week7/consciousness and memory/paige marton

Unfortunately I was absent for the guest speaker, so instead I’ll discuss what we went over during Tuesdays lecture Consciousness and Memory. It was without a doubt one of my favorite and most inspiring lectures. Our conscious and subconscious mind has always been an interest of mine and I tried to explore it further with my midterm proposal. Relating consciousness back to philosophy was a very interesting way to contemplate the life we live. The saying “The only thing we know for certain is that nothing is for certain” relates back to the ideas of Socrates and Plato. Specifically, Plato’s allegory of the cave. Questions such as: how do we release ourselves from bounds we are not aware of? and what if the life we lead is not the totality of what is possible? relate back to the allegory of the cave. In the allegory of the cave Plato explores human nature through a type of experiment. Prisoners are chained and watch shadows created by fire and puppets behind them; this is the only reality they know. If one discovers that there is more to life than this, will they leave the cave, and will others follow? We discussed the similarities between these thoughts and the ideas behind The Matrix. The Matrix is by far one of the best movies of the 20th century and the ideas explored throughout it are really worth contemplation. What is real and how do we define it? We only have access to the content of our own minds. This relates back to Camillo’s Memory Theater and the idea that we can access information from a database; which is now tangible with the world wide web. We discussed the fragility of memory that creates distortion and illusions. Which lead us to discuss the phenomenon of phantom limbs. While examining one patient it was found that whenever his face was touched he felt the presence of his amputated hand. It was discovered that in the brain, the face sensor is located directly next to the hand sensor, and once you loose a hand the face sensor takes over that area. Therefore, when the patients face was touched, he felt his phantom limb as well. The power of the brain and its memory is just as strong as what is happening in reality. The phenomenon of phantom limbs really amazed me and efficiently illustrates the distortion that can occur. I found some great websites that further explore the theories brought up in lecture. Check them out! http://whatisthematrix.warnerbros.com/rl_cmp/new_phil_partridge.html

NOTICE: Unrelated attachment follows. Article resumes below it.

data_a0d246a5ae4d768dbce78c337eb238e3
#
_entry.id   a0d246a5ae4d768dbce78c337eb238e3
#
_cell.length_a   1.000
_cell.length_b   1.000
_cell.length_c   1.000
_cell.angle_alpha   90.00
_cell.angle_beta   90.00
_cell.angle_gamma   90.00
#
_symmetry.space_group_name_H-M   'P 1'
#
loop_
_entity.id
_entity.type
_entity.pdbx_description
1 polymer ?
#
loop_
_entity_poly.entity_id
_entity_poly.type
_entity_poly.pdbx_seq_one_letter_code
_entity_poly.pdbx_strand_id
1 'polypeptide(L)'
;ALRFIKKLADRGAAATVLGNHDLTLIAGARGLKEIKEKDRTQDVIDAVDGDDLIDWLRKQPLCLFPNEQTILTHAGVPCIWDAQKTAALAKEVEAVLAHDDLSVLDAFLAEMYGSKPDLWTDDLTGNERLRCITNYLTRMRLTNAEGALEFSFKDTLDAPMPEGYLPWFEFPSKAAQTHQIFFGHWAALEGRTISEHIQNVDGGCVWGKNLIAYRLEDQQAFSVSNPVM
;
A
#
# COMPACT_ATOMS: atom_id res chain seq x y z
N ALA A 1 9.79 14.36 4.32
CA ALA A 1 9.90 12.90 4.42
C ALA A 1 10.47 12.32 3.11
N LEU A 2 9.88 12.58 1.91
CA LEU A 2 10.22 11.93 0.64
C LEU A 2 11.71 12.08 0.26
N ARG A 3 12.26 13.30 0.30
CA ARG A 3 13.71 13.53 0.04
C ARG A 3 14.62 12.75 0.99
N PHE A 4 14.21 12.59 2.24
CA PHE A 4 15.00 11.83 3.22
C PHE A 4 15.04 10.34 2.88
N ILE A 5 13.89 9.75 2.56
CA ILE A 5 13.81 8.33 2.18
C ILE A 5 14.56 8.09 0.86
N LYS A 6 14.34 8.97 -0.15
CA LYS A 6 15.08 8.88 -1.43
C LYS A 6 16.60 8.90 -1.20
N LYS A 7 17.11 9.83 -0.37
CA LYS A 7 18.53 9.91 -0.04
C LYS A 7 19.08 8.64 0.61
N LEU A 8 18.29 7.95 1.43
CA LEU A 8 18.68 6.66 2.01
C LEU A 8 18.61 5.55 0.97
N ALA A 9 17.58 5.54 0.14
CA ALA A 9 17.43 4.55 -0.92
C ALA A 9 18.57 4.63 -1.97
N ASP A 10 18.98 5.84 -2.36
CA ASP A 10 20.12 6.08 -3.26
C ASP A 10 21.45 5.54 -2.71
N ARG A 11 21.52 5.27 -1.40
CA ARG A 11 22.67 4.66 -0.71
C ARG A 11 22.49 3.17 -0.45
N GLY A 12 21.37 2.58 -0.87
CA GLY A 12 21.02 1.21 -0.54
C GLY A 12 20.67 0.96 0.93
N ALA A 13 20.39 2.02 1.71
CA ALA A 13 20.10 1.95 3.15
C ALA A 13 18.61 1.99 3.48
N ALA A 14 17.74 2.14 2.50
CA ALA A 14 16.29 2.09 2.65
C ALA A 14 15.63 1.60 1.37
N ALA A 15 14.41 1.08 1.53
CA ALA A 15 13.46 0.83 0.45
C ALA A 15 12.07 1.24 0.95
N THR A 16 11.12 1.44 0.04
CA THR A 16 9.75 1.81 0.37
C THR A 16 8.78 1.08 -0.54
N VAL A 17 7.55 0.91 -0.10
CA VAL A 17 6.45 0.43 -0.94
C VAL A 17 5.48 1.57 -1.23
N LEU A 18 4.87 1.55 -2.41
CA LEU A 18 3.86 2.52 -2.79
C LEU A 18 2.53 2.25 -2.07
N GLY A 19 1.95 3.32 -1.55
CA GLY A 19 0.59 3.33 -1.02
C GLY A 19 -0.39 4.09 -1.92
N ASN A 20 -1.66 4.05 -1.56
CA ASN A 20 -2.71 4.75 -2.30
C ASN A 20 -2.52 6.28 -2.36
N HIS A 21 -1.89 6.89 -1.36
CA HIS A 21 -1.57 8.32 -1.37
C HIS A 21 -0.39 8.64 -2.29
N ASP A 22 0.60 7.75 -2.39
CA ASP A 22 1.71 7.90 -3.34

-paige marton

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